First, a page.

Redevelopment of Whiteley Village, Surrey
Whiteley Village is a unique planned 20th Century community, comprising alms houses designed by eminent architects of the period. This philanthropic village was built in the Arts and Crafts Style with the aim to provide a combination of different styles in one harmonious group. Comprising of cottages designed by some of the best architects of the day, the Village has probably the largest number of listed 20th Century buildings of any similar sized settlement in the country. The proposal incorporates the provision of an extra 44 care home units and a care hub which includes communal and ancillary facilities and 30 residential care home.
The Village is now owned by Whiteley Homes Trust, a charitable trust entirely for the benefit of its 500 or so elderly residents of limited financial means. The existing accommodation provides the equivalent of 24% of the sheltered housing stock for rent within Elmbridge Borough.
The works to Whiteley House will involve the complete renovation and re-organisation of the existing building to bring it up to modern standards, along with sensitive new build extensions to the roof and rear of the building, replacing less sympathetic modern additions with high quality new accommodation design to match the style of the original building. The approved scheme will result in a reduction in more expensive traditional care beds and an increase in the principle of supporting people in their own home.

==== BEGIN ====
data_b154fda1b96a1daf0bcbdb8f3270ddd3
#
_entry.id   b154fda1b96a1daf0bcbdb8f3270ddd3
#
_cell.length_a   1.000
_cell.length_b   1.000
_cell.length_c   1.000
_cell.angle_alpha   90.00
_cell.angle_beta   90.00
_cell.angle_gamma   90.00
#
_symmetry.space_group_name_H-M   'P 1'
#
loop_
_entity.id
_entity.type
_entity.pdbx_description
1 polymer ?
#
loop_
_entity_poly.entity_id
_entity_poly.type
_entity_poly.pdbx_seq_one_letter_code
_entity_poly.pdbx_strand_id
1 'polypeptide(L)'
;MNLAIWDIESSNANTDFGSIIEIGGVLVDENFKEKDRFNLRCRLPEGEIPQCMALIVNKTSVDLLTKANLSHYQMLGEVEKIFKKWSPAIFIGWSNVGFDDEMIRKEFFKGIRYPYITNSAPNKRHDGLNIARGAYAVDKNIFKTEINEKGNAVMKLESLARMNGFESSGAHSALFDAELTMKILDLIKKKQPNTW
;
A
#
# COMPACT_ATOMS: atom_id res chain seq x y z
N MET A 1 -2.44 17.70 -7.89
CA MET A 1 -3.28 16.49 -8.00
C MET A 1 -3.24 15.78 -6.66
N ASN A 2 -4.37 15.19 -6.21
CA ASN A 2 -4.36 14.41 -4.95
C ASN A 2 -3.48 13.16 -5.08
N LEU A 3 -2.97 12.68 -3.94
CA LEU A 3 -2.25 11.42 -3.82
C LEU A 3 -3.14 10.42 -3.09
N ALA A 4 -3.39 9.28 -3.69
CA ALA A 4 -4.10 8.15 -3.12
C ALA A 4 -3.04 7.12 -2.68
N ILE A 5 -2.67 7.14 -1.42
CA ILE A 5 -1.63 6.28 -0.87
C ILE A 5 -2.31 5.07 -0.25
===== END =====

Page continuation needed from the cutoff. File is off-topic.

In addition to Whiteley House being a listed property, the village is located within a Conservation Area and the Green Belt and is within 5km of an SPA. A number of trees within the grounds are protected by TPOs. Given the sensitivity of the site, the proposal was subject to a number of pre-app meetings with the LPA which influenced the final details including the overall design. The application was accompanied by a number of reports including those relating to the site’s heritage assets, landscape, ecology and flood risk.
The LPA concluded that the proposal would lead to a less than substantial harm to the significance of a designated heritage asset, and would deliver a wide range of public benefits including much needed care facilities.